The development of the new concept
During the project, a new sprinkler-based FFFS was developed and tested. The result is a system that features side-wall nozzles (nozzles that emit water towards the walls of a tunnel) with a great range, and water supply systems with pipes that are both less expensive and fewer in number than those found in a traditional sprinkler system. A number of previous issues of Brandposten have contained articles that describe the various tests that were carried out during the development process.
RISE Fire Research contributed in the early stages of the project by participating in two hearings, where it was officially asserted that the STA was on the right track in its development of the FFFS. During the development process, RISE Fire Research was able to verify the efficacy of the system through testing and expert knowledge. According to the report, the test results and expertise provided by RISE Fire Research were decisive in the STA’s decision to install the system in the Northern Link tunnel. RISE Fire Research also played an important role in the aftermath of the development project, when the Swedish Transport Agency required further support in demonstrating the well-functioning efficacy of the system. The new FFFS became operational in November 2014, when the Northern Link tunnel was opened to traffic, and the system will also be installed in the Stockholm Bypass tunnel system, which is planned to open for traffic in 2025.
A large economic impact
According to Ramboll’s report, the economic effects of RISE Fire Research’s participation in the development work are significant. The final results of the cost-benefit analysis that Ramboll performed show that the project has been very beneficial from a socio-economic perspective, representing a net value of almost half a billion SEK and an income-cost relationship of roughly 50. This means that the socio-economic value of the contributions of RISE Fire Research are approximately 50 times greater than the development costs incurred by the project. This estimation is likely very conservative, as Ramboll only performed calculations for the Northern Link and Stockholm Bypass tunnel systems. The results of the development project have now been disseminated to other tunnel projects in Sweden and abroad. The developed FFFS stands a good chance of becoming the new Swedish standard for road tunnels. The new system also results in savings in other technical systems (ventilation, structural, detection), although these are not quantified in Ramboll’s report.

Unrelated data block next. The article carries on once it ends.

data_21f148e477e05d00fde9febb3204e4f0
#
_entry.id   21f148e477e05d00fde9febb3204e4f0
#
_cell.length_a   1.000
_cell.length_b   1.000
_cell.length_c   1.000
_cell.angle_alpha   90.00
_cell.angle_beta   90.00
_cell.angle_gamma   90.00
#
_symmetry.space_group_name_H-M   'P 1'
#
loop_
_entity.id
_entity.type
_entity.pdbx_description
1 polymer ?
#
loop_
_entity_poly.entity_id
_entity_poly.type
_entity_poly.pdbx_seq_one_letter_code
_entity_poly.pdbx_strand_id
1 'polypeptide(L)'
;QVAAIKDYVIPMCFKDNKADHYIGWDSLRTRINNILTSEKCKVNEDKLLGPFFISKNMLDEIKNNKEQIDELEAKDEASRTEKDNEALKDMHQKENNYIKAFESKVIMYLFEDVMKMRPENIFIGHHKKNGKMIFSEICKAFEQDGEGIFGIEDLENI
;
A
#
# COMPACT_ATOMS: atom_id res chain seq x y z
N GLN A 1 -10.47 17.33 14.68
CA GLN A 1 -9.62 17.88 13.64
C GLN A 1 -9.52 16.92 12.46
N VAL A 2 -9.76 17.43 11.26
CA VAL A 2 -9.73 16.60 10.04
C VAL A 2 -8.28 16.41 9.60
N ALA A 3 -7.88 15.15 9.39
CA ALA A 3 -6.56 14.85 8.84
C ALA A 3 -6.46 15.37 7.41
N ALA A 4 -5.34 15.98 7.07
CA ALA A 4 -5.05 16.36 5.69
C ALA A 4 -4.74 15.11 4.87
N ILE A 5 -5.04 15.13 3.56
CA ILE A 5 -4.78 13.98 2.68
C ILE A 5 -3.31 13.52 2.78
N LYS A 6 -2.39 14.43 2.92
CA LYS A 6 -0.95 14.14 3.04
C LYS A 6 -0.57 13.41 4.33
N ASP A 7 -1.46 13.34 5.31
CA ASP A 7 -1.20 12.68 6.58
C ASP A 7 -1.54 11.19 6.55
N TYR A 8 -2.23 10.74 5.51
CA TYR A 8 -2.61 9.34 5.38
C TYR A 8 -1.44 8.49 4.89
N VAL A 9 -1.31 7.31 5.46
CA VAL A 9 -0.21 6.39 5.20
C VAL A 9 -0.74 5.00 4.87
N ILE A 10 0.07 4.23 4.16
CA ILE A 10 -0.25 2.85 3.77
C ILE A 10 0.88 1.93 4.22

RISE Fire Research founds TUSC
One of the results of our excellent collaboration with the STA and other organisations is that RISE Fire Research will be able to provide continued support to society and industry through a new centre, TUSC (Tunnel and Underground Safety Center), which has an agreed research funding of at least 3.5 million SEK per year for five years. The funding will be provided by the STA, the Swedish Fortifications Agency, SKB (Swedish Nuclear Fuel and Waste Management Company), and RISE. Discussions are ongoing with other possible stakeholders.